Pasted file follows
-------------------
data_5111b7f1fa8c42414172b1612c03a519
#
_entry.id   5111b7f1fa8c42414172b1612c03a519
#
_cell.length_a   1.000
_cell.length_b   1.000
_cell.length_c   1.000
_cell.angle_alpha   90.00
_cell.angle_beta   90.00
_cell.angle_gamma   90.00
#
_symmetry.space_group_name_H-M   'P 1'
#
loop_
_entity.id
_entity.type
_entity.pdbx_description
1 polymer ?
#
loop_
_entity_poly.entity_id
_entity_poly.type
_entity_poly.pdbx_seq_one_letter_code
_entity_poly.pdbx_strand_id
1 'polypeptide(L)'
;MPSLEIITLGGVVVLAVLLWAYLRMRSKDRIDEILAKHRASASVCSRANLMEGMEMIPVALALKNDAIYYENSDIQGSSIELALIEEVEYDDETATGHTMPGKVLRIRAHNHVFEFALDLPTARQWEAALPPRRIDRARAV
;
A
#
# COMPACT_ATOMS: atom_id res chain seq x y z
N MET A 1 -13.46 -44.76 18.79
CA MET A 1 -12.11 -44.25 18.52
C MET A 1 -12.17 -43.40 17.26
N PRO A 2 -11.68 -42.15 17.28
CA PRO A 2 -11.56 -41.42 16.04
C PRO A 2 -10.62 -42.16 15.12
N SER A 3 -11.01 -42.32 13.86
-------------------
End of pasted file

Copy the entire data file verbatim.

data_5111b7f1fa8c42414172b1612c03a519
#
_entry.id   5111b7f1fa8c42414172b1612c03a519
#
_cell.length_a   1.000
_cell.length_b   1.000
_cell.length_c   1.000
_cell.angle_alpha   90.00
_cell.angle_beta   90.00
_cell.angle_gamma   90.00
#
_symmetry.space_group_name_H-M   'P 1'
#
loop_
_entity.id
_entity.type
_entity.pdbx_description
1 polymer ?
#
loop_
_entity_poly.entity_id
_entity_poly.type
_entity_poly.pdbx_seq_one_letter_code
_entity_poly.pdbx_strand_id
1 'polypeptide(L)'
;MPSLEIITLGGVVVLAVLLWAYLRMRSKDRIDEILAKHRASASVCSRANLMEGMEMIPVALALKNDAIYYENSDIQGSSIELALIEEVEYDDETATGHTMPGKVLRIRAHNHVFEFALDLPTARQWEAALPPRRIDRARAV
;
A
#
# COMPACT_ATOMS: atom_id res chain seq x y z
N MET A 1 -13.46 -44.76 18.79
CA MET A 1 -12.11 -44.25 18.52
C MET A 1 -12.17 -43.40 17.26
N PRO A 2 -11.68 -42.15 17.28
CA PRO A 2 -11.56 -41.42 16.04
C PRO A 2 -10.62 -42.16 15.12
N SER A 3 -11.01 -42.32 13.86